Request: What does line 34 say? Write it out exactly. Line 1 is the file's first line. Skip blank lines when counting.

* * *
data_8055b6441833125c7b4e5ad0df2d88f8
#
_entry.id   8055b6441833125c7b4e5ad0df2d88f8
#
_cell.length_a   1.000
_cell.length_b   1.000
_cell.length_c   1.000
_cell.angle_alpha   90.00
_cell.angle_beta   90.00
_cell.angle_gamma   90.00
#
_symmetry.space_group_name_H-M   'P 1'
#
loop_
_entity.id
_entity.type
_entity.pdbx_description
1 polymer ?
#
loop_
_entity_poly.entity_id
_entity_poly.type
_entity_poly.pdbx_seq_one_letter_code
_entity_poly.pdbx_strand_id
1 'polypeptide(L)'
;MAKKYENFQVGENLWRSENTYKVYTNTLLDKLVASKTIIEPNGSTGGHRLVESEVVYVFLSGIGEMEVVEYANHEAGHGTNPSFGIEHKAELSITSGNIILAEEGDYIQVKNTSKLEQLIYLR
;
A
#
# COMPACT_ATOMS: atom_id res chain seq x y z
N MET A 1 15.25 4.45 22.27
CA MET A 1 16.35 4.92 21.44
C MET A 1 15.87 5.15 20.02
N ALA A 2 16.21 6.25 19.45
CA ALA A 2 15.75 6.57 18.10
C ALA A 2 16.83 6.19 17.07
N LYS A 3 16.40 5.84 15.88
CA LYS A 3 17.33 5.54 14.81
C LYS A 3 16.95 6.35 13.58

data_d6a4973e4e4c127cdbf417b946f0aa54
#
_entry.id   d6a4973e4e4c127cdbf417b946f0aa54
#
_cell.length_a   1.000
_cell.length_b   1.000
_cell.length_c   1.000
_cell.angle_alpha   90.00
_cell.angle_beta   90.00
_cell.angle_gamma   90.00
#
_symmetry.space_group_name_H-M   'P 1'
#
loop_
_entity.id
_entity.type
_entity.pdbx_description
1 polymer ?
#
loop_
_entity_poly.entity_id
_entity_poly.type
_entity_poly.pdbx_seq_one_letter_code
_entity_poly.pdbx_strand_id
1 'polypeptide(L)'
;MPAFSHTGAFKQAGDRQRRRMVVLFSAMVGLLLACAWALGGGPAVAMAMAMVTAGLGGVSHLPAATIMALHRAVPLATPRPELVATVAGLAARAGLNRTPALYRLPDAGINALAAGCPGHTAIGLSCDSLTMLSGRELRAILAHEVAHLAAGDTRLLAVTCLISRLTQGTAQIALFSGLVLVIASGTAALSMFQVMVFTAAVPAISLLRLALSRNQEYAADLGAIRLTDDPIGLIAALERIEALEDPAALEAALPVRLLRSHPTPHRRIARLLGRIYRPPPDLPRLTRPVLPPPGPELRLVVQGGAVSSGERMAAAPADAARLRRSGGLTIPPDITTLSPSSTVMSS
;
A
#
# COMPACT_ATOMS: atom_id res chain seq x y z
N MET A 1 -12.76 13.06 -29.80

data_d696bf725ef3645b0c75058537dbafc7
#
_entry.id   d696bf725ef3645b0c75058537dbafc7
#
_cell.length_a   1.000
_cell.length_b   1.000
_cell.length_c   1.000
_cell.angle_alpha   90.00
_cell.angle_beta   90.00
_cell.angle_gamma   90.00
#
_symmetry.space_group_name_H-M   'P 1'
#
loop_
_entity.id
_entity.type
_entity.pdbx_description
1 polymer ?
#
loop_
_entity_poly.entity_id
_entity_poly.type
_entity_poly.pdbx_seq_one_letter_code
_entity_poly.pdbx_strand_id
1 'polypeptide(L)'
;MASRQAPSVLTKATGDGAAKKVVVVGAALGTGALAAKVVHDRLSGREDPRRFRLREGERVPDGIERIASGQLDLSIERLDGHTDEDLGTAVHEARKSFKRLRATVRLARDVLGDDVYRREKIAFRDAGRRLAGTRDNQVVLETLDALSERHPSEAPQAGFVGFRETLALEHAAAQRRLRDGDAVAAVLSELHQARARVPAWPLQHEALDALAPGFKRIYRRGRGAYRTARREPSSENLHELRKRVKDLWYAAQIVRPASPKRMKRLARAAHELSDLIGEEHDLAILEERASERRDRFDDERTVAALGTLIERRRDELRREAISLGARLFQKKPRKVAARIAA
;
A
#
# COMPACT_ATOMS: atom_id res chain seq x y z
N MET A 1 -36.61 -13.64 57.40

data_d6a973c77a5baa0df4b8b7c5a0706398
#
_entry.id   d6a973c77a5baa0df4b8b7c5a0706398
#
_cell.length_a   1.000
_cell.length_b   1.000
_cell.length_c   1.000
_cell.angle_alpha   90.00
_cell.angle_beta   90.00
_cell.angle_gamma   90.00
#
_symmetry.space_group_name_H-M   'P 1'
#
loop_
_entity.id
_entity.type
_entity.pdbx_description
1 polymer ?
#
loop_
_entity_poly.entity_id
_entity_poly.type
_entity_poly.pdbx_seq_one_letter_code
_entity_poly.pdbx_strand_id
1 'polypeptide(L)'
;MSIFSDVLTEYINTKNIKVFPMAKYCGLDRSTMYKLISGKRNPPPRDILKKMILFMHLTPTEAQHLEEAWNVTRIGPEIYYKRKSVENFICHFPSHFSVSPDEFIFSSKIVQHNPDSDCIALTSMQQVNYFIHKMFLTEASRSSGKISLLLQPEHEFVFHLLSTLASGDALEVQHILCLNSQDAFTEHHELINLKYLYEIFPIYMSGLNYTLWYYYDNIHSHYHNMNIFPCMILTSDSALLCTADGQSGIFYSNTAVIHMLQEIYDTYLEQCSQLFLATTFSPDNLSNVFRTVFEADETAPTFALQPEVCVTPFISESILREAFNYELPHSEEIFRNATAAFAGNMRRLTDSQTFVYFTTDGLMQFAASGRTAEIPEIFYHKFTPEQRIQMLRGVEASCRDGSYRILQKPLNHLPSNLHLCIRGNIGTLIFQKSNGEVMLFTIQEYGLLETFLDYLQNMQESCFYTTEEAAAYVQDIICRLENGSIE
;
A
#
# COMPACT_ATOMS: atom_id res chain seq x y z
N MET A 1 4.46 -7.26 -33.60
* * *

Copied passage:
N ALA A 2 16.21 6.25 19.45